Combat of Vera[edit | edit source]
During the afternoon, a violent thunderstorm struck the area and brought in torrents of rain. By the time General of Division Bertrand Clausel's rearguard reached the fords over the Bidassoa, there were six feet of water over them. The rearguard commander, General of Division Edmé-Martin Vandermaesen, led 10,000 men upstream to Vera (Bera). The 50-yard (46 m) long bridge at Vera would only admit a column three or four men wide, but it was the only possible escape route. A 70-man company of the green-jacketed, rifle-armed British 95th Regiment under Captain Daniel Cadoux held the village with two sentries posted at the bridge. At 2:00 am on 1 September, the French successfully rushed the bridge, but could go no farther. In the heavy rain, the muskets of the French would not fire so they had to resort to the bayonet. Meanwhile, the British riflemen were secure with dry gunpowder in loopholed buildings. Over and over, the French tried to rush the buildings at the end of the bridge, but they were mown down in heaps by rifle fire.
Cadoux sent for assistance from a brigade of the Light Division that was camped a mile away. Incredibly, Major General John Byne Skerret refused to send help. Instead, he ordered Cadoux to withdraw. The captain refused to obey and held his post against repeated attacks. At length, Skerret repeated his order to withdraw. Cadoux, who had only lost his two sentries, reluctantly prepared to obey. However, it was now dawn, the rain had stopped and the gunpowder of the French was now dry. As the green-jackets abandoned the buildings, the French opened a terrific fire. Cadoux and 16 of his men were killed and more wounded. Abandoning their artillery, the French filed over the now-undefended span to escape from the trap. Vandermaesen lay among the dead.
Aftermath[edit | edit source]
The battle marked the end of Soult's once redoubtable fighting force: "war-weary and despondent, Soult's divisions had lost all heart and, except in a few inspired flashes, were never again to fight with their once customary skill and zeal." The Spanish performance at San Marcial, together with that of General José Zayas's Division at the Battle of Albuera and General Francisco Castaños's army at the Battle of Bailén, were among their best efforts of the Peninsular War. The next action would be the Battle of the Bidassoa on 7 October.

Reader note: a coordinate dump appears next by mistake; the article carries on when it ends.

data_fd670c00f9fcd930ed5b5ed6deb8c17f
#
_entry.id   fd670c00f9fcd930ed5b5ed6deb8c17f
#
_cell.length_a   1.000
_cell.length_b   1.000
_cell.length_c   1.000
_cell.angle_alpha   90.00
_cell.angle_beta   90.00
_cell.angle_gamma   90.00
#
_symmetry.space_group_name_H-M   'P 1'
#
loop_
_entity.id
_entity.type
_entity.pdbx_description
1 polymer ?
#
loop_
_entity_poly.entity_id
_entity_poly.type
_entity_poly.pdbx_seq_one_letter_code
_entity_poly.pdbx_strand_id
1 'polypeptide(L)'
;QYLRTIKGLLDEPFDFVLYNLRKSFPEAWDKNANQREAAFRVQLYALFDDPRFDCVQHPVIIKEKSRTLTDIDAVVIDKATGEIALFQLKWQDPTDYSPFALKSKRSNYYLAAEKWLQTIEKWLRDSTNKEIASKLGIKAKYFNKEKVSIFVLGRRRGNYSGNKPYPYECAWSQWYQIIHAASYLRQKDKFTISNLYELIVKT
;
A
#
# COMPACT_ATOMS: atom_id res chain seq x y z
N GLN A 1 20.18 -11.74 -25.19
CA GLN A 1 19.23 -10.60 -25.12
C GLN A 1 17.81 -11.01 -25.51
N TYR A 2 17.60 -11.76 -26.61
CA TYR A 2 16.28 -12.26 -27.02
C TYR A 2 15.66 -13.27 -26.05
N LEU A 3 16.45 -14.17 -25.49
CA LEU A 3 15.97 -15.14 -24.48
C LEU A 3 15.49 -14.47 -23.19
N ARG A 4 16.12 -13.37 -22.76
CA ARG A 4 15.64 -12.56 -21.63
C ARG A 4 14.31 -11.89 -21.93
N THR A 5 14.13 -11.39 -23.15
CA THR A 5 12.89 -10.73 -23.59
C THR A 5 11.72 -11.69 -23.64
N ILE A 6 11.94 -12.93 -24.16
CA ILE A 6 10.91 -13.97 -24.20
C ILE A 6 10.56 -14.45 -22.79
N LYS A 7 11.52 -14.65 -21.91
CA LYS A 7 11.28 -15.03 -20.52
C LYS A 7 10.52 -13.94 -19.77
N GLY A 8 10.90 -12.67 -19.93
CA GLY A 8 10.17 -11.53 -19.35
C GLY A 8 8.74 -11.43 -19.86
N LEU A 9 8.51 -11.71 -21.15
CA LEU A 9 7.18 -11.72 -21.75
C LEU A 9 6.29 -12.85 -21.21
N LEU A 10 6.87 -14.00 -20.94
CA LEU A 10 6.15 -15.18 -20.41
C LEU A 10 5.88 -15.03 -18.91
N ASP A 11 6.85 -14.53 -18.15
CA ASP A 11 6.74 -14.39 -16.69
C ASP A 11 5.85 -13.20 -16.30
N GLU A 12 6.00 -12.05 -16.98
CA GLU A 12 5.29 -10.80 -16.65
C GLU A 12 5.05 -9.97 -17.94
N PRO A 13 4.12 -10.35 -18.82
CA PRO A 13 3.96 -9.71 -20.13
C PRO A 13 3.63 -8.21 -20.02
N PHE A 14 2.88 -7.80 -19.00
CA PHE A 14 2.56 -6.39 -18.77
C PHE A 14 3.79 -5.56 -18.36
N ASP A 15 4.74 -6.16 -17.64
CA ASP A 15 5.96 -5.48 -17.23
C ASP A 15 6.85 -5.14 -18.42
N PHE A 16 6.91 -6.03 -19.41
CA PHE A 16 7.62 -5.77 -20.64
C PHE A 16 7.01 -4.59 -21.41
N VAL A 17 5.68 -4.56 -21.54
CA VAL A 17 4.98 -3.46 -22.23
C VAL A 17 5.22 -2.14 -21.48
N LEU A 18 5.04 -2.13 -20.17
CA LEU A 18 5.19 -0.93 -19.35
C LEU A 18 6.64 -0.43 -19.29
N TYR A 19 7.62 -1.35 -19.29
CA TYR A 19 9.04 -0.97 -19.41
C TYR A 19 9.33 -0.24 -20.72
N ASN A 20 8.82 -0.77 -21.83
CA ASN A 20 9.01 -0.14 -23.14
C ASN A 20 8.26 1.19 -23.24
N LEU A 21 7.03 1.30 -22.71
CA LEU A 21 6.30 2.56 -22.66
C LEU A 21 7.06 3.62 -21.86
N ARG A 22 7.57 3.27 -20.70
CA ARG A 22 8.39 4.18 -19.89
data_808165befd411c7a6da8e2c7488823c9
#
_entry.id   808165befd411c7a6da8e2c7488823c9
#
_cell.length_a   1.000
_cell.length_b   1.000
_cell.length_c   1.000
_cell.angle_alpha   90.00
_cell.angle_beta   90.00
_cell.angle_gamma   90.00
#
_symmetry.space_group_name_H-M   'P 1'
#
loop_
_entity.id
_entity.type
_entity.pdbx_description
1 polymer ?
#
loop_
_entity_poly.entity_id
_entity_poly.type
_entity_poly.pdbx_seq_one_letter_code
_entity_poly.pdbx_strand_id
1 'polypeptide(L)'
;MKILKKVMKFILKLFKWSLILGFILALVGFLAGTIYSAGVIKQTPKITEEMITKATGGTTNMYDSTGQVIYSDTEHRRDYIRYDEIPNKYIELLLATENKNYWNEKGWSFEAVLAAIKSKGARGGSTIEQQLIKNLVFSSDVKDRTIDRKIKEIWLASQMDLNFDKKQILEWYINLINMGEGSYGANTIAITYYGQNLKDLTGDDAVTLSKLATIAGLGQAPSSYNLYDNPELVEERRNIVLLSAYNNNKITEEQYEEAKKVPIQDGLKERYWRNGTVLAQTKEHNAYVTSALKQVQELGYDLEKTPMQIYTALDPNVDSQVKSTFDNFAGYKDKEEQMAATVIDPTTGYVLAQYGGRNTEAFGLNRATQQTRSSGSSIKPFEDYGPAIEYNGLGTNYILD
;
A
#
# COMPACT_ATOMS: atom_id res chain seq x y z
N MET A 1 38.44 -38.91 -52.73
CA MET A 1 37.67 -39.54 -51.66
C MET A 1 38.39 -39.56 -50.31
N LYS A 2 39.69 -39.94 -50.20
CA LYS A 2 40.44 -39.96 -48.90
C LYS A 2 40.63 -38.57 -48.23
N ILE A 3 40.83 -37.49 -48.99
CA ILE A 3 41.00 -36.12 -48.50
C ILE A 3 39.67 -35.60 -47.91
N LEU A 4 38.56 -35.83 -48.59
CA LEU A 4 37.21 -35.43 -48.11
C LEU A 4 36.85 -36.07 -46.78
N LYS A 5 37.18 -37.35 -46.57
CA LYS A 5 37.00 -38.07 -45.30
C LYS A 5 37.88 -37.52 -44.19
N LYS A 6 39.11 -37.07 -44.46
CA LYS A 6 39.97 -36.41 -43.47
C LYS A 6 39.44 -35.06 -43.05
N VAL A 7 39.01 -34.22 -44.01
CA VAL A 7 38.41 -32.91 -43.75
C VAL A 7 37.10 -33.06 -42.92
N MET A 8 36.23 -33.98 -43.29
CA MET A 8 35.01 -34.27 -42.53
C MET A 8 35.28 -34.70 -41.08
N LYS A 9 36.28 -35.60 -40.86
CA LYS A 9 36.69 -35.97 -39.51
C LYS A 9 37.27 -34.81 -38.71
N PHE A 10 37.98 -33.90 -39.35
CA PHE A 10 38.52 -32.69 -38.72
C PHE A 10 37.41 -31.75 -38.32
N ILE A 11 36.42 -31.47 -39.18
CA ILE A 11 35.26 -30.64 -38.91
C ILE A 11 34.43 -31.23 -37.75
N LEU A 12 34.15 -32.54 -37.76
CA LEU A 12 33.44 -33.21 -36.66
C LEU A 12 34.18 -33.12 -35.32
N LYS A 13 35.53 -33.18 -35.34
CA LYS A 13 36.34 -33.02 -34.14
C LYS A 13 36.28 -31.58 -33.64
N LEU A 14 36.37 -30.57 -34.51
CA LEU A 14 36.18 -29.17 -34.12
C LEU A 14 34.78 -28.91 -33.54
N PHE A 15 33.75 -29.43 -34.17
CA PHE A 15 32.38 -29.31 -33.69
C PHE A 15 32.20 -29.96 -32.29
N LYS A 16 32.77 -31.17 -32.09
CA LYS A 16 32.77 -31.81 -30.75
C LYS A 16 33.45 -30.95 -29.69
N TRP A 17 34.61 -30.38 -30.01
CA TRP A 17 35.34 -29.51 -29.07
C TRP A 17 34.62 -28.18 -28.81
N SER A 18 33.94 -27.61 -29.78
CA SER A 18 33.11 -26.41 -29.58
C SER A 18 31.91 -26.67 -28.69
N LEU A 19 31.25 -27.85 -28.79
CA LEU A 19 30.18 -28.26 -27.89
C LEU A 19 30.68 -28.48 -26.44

See also[edit | edit source]
Notes[edit | edit source]
- Gates, p.428
- Gates, p.523
- Gates, p.427
- Gifford, C.A. (1817). The Life of the Most Noble Arthur, Duke of Wellington. London: W.Lewis. p. 375. http://books.google.co.uk/books?id=iTUOAAAAQAAJ&pg=PA375&dq=Knight+of+the+Grand+Cross+of+the+Order+of+the+Sword+wellington&hl=en&sa=X&ei=W4MmT9DlNOnR0QXF-bTOCg&ved=0CDcQ6AEwAA#v=onepage&q=Knight%20of%20the%20Grand%20Cross%20of%20the%20Order%20of%20the%20Sword%20wellington&f=false. Wellington had been named Marquess the previous year and wouldn't become a duke until 1814.
- Gates, p.395
- Gates, p.396
- Glover, p.263
- Glover, p.262
- Glover, p 263-264
- Gates, p.429
References[edit | edit source]
- Gates, David. The Spanish Ulcer: A History of the Peninsular War. Da Capo Press 2001. ISBN 0-306-81083-2
- Glover, Michael. The Peninsular War 1807–1814. Penguin Books 2003. ISBN 0-14-139041-7
|This page uses Creative Commons Licensed content from Wikipedia (view authors).|